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Brett Gardner bothered by bone bruise from last season

Yankees outfielder Brett Gardner takes the field

Yankees outfielder Brett Gardner takes the field during spring training at George M. Steinbrenner Field in Tampa, Fla., on Feb. 25, 2016. Today was the first full team workout of spring training. Credit: Newsday / Thomas A. Ferrara

TAMPA, Fla. — A sore right wrist bothered Brett Gardner much of last season. A lingering bone bruise in his left wrist is hampering him to start this one.

Yankees general manager Brian Cashman said Thursday morning that Gardner suffered the bone bruise in the wild-card game in October. In the second inning, while playing centerfield, the lefthanded Gardner hit his throwing hand against the right-centerfield wall as he made a running catch to rob Evan Gattis of an extra-base hit.

Gardner, who did not take batting practice all offseason, did so in the cage Thursday, taking 25 swings off a tee and then 25 on tosses. “We’ve got some time to work with right now,” he said. “I feel good.”

Gardner remains “a little bit concerned” about the wrist but doesn’t think Opening Day is in jeopardy. He also said there’s been significant improvement. “I feel a lot better where I’m at today versus where I was at a month ago,” he said.

Gardner said the length of time he has felt discomfort is not unusual. “Sometimes it takes a bone bruise quite a while to heal,” he said. “There’s not a whole lot you can do to speed up that process.”

Wrist trouble is nothing new for Gardner, 32. He twice was hit in the right wrist by pitches in the first week last season. He had surgery on that wrist after the 2010 season.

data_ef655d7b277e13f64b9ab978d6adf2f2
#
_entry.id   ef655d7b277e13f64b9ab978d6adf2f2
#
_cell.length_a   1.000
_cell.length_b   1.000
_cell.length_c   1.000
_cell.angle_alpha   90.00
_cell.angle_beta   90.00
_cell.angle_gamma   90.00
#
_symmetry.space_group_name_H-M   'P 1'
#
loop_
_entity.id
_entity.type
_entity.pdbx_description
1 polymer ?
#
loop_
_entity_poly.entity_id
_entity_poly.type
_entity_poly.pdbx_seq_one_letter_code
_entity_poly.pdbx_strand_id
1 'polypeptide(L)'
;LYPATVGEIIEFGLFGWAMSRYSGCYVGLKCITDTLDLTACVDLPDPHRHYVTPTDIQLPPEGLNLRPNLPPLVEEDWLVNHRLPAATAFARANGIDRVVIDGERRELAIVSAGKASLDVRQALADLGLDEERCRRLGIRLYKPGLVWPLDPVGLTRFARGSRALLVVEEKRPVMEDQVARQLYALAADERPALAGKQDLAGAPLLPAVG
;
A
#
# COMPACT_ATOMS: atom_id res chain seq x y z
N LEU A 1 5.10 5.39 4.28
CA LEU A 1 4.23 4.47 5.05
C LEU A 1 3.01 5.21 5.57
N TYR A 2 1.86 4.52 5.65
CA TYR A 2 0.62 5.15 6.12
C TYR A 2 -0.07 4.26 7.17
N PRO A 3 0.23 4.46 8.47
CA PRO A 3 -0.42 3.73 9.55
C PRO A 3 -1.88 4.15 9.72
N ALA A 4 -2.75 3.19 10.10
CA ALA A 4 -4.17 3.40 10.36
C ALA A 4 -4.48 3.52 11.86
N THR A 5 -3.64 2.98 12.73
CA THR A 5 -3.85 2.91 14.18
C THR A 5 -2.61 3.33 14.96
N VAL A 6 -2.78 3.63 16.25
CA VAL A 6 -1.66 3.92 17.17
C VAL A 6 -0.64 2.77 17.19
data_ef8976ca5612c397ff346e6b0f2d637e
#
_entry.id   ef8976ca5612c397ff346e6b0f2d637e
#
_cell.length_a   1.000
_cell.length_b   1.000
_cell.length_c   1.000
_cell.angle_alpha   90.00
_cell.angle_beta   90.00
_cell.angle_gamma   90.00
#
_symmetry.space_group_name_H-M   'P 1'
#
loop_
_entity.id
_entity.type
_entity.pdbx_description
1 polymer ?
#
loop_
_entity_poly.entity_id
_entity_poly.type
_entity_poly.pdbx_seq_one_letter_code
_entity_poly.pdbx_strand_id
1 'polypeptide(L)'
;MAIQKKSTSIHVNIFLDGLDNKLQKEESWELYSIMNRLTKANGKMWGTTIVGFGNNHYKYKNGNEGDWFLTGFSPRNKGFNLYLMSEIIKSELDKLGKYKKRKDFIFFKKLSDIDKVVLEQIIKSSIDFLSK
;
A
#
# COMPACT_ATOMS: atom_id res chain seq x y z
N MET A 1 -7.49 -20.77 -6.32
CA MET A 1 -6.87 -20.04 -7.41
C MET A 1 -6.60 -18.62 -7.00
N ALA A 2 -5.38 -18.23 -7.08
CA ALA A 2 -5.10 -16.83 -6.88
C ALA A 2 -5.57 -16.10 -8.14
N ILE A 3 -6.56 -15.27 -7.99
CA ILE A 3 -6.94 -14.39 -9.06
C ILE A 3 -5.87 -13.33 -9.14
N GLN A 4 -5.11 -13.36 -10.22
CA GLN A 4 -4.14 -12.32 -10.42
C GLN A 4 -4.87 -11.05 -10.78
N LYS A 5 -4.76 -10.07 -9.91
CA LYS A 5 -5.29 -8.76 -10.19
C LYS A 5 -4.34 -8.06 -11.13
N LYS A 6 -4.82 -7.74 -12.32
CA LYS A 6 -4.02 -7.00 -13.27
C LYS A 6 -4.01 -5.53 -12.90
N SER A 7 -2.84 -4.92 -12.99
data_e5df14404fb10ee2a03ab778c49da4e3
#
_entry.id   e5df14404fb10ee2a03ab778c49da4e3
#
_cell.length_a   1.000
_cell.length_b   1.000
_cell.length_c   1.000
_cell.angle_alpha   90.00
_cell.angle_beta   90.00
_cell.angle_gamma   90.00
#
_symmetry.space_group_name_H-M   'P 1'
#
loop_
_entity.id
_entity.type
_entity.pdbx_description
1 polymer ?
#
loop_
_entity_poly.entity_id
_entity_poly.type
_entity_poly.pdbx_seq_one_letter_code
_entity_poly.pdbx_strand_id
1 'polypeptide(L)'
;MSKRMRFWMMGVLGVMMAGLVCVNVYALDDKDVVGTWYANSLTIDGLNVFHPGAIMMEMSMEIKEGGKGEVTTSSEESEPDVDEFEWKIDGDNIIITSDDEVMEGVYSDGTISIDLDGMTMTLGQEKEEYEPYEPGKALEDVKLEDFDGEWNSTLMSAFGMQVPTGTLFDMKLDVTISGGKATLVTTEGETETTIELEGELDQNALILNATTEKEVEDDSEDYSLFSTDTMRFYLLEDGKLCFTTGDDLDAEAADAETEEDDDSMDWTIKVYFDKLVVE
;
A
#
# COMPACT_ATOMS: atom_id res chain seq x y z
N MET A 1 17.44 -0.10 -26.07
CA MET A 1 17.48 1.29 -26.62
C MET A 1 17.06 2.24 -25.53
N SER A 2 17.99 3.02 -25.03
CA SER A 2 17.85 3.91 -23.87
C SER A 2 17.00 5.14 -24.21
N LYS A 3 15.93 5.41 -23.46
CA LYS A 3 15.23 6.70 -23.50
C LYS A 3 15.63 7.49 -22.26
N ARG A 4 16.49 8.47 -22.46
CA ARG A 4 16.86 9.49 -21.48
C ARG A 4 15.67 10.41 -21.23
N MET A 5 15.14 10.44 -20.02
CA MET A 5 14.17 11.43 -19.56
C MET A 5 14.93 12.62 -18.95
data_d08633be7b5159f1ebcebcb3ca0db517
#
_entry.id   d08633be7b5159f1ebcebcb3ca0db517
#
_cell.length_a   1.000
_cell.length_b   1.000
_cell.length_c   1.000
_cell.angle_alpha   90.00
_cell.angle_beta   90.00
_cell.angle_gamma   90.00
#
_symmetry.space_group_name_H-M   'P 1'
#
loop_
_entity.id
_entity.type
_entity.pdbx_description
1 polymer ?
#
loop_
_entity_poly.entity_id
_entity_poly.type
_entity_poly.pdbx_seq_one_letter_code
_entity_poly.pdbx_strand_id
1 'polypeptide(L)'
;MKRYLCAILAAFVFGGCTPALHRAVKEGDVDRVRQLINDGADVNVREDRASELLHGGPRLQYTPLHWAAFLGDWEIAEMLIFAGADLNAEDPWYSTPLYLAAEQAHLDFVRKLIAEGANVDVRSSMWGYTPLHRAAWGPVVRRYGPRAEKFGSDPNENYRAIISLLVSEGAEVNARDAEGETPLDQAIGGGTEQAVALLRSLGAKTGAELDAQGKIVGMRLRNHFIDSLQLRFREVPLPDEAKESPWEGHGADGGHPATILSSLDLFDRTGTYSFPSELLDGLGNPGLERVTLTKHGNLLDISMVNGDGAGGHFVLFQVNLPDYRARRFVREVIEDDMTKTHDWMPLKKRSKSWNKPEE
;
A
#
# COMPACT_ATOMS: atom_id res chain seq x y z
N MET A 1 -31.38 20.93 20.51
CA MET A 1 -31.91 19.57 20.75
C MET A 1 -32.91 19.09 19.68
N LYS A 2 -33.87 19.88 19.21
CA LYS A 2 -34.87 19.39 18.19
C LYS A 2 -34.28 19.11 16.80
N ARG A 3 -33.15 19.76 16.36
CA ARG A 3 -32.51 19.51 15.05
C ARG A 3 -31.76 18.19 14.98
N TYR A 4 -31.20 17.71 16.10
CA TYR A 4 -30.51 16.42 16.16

Hitting coach Alan Cockrell, the assistant hitting coach in 2015, said last November that Gardner’s wrist pain never really dissipated last season, contributing to a second half of struggles. Gardner earned his first All-Star bid thanks to a .302/.377/.484 slash line, but he nosedived in the last 2 1⁄2 months. His slash line in that span was .206/.300/.292, including .191/.267/.287 in the final 26 games of the regular season.

“I know that bothered him off and on the entire year,” Cockrell said.

Gardner, who rarely cops to injuries, shrugged when the statement was repeated to him.

“Sometimes when you’re 100 percent healthy and you feel great, you still don’t play well,” he said. “It’s hard to say how much my wrist affected the way I was playing. I know the last couple months, I didn’t swing the bat real well. It definitely left a bad taste in my mouth. So I’m excited to be feeling good again and ready to get out there.”

Which, he hopes, will be in the near future.

“I wish I was on the same page as everybody else,” Gardner said. “I wish I got to hit outside today, but I will soon enough. I’m sure it will be in the next week or so.”

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